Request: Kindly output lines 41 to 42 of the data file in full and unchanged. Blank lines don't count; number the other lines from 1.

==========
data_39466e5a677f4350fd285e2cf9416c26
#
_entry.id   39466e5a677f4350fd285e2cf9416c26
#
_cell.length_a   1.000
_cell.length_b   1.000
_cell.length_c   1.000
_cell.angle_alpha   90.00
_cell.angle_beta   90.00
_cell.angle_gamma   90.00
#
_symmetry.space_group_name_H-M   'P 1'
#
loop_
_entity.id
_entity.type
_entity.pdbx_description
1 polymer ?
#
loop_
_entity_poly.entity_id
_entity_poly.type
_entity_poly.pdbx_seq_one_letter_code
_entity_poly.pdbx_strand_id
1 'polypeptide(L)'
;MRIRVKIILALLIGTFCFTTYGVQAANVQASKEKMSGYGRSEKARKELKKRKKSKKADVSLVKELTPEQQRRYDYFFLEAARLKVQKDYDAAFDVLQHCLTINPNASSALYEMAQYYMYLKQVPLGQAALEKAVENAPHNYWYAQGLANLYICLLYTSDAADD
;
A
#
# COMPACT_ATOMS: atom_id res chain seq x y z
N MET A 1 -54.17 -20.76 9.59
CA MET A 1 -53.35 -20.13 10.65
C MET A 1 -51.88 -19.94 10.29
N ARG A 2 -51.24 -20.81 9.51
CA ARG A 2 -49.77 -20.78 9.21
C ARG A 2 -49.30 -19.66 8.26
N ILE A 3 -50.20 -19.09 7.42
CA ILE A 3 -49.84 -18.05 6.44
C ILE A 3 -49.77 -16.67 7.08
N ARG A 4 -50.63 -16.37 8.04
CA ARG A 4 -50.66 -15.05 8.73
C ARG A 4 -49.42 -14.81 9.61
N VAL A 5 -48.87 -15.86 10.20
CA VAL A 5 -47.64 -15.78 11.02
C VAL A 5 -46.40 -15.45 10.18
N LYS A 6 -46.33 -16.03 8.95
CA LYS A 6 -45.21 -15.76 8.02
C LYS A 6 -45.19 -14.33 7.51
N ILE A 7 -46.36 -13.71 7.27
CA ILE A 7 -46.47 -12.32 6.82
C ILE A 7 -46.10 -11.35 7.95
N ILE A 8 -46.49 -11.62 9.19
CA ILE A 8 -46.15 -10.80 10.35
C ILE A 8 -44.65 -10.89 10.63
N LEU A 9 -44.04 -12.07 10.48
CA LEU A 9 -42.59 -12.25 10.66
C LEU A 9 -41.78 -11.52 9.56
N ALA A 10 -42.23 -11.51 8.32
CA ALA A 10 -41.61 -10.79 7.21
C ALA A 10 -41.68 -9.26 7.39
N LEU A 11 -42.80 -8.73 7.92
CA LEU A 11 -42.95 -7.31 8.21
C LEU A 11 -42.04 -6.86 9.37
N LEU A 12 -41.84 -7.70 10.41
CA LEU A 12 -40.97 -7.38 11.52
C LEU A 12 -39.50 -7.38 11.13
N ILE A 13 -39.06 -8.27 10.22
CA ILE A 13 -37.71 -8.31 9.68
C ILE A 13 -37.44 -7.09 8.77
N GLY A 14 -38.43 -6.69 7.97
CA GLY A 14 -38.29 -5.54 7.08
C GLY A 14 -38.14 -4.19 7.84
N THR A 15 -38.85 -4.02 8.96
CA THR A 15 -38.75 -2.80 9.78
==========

CA ARG A 4 -50.66 -15.05 8.73
C ARG A 4 -49.42 -14.81 9.61